Dear FutureMoneyTrends.com Member,
This topic is absolutely foreign to the middle class, and even many high income earners. I myself have never experienced it; my education comes directly from speaking with wealthy individuals and observing some of the richest families in history.
The Idea of Family Wealth
I am not talking about starting up a college fund for little Jonny, or even leaving your heirs with an inheritance. What I am referring to is a real multi-generational team effort to preserving wealth. Let me back up for just a minute. In your own family, you might have some jewelry, a piano or a rifle that goes back a few generations. Maybe it’s from a great grandmother or distant relative; something the family cherishes.
These items are obviously not for consumption. No one in the family would easily sell them. In fact, just the opposite; the items are expected to be passed down to future generations. Family wealth is described best by Bill Bonner in his book, Family Fortunes. “The idea that the family money doesn’t belong to any one person, not even the individual who earned it.”
Looking at some of the wealthiest families on earth — like the Waltons, Rothschilds & Vanderbilts — this is precisely how they treat their wealth. Not as heirs, but as custodians. A family business has an obvious competitive advantage, but a family business that is built for multiple lifetimes is something to be admired.
Think about it: bear markets are no problem because time is not a problem. The family business can wait for the right times to buy and it can reinvest in itself, compounding the returns for well over one person’s life span. There is no retirement age for the family business. It can wait 10 years to invest in the stock market or buy real estate.
For a Family Business, Time is an Asset
Conventional wisdom today has everyone on their own financial treadmill, with the hope of retiring one day. The family business is more of relay race, with family members building and preserving wealth not only for themselves, but for blood relatives they will never even meet.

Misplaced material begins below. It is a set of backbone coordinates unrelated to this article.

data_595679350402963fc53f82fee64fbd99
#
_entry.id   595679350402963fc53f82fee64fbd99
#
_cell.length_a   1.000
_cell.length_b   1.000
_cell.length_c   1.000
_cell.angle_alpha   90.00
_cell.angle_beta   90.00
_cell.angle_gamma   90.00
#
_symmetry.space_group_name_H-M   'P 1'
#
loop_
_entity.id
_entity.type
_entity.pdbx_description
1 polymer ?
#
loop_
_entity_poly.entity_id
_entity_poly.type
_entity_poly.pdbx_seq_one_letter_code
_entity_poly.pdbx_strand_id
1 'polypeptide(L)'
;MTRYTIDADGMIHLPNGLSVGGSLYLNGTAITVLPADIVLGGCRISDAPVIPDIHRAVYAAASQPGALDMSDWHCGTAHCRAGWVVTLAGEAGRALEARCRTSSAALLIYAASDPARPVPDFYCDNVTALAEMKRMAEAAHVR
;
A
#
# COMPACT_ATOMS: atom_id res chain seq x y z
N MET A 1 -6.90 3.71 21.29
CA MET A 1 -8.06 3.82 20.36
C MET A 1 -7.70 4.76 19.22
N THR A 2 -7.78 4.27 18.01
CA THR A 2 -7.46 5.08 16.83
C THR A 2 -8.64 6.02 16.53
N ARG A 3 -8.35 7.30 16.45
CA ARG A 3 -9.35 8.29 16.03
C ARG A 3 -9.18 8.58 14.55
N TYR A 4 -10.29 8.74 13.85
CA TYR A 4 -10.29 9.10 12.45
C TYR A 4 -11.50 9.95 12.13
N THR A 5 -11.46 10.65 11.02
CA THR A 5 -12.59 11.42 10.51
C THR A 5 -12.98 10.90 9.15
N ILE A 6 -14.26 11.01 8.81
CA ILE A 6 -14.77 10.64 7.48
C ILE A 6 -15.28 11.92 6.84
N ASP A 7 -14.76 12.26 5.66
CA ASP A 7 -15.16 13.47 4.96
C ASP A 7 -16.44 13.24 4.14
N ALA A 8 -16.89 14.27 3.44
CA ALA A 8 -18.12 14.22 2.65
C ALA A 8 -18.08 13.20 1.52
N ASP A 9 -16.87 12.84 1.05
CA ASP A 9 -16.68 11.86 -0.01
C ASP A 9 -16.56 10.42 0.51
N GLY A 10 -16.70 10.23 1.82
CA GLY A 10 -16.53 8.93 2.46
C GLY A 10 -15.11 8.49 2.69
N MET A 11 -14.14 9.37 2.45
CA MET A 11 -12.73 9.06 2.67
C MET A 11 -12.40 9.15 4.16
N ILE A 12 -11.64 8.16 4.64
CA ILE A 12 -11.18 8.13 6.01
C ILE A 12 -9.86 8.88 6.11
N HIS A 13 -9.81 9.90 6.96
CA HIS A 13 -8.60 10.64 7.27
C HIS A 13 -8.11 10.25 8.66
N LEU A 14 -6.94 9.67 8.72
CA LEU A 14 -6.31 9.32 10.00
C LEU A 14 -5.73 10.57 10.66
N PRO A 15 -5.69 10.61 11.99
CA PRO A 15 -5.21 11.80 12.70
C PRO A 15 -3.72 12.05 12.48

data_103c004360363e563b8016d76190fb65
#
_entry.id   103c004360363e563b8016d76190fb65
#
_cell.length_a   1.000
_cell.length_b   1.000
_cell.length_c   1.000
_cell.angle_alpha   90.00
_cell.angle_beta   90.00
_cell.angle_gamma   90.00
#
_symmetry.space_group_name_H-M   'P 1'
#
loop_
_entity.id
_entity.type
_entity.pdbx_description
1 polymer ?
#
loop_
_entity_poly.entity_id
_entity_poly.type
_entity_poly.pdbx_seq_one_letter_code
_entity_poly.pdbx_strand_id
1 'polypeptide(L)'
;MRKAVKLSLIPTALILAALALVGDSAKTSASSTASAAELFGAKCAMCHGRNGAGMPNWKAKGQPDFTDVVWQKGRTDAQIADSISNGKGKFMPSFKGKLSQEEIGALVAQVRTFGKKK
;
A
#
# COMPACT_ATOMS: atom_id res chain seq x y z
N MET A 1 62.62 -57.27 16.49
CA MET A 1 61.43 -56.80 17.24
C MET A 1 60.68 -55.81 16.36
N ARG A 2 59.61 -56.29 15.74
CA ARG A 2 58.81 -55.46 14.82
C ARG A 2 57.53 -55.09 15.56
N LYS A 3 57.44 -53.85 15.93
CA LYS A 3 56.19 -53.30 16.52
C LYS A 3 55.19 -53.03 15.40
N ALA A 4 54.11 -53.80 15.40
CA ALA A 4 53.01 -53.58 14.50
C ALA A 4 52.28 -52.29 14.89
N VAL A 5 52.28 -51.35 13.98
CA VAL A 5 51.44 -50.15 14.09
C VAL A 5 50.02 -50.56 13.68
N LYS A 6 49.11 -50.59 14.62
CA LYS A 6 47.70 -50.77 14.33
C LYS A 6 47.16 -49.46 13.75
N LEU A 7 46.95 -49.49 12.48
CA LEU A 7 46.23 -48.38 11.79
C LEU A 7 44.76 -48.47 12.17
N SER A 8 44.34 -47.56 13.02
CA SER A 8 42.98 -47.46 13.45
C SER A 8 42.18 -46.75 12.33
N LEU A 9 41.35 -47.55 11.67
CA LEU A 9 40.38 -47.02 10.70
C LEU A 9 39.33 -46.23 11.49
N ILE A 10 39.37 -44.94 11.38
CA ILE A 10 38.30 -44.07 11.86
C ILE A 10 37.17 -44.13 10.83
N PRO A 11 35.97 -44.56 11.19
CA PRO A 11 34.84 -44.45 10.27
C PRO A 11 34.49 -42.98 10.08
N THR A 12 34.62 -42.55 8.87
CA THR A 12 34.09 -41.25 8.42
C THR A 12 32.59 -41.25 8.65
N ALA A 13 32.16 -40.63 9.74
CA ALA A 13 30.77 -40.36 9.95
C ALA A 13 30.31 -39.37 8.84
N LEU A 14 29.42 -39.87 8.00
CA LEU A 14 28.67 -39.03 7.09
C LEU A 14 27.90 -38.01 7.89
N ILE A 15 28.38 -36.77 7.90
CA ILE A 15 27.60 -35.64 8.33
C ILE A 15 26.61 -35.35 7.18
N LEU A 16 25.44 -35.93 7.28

This is a tough idea to swallow, but think about it. If you make it a point today to help your children, grandchildren and great-great-great-great-grandchildren, think of the compounding effect. Especially in human capital, when you teach your children to do the same.
Not a hand out, but a business — a pooled source of investments that belong to no one individual, but that is managed by the family. Of course you will need to establish some rules; a criteria for having a vested interest. Obviously some family members may be more eager to build the business than others, so we don’t want to just have a free dividend check to all.
Let’s Face It; Free Money usually Hurts People
Here are some of the top guidelines I have noted that successful families implement with their businesses:
- Unanimous vote required for actions taken by the business
- Setting up a family council
- Meeting annually to discuss the business
- Creating charitable roles for members who don’t want to participate
- Setting up a family dividend
Like a cherished piece of furniture handed down, this business will be around for a long time. But first, someone is going to have to build it. Our best research on financial trends, wealth building and legacy investments can be viewed in our Smart Money Members area. If you aren’t a member, you are missing out.
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Have a great week!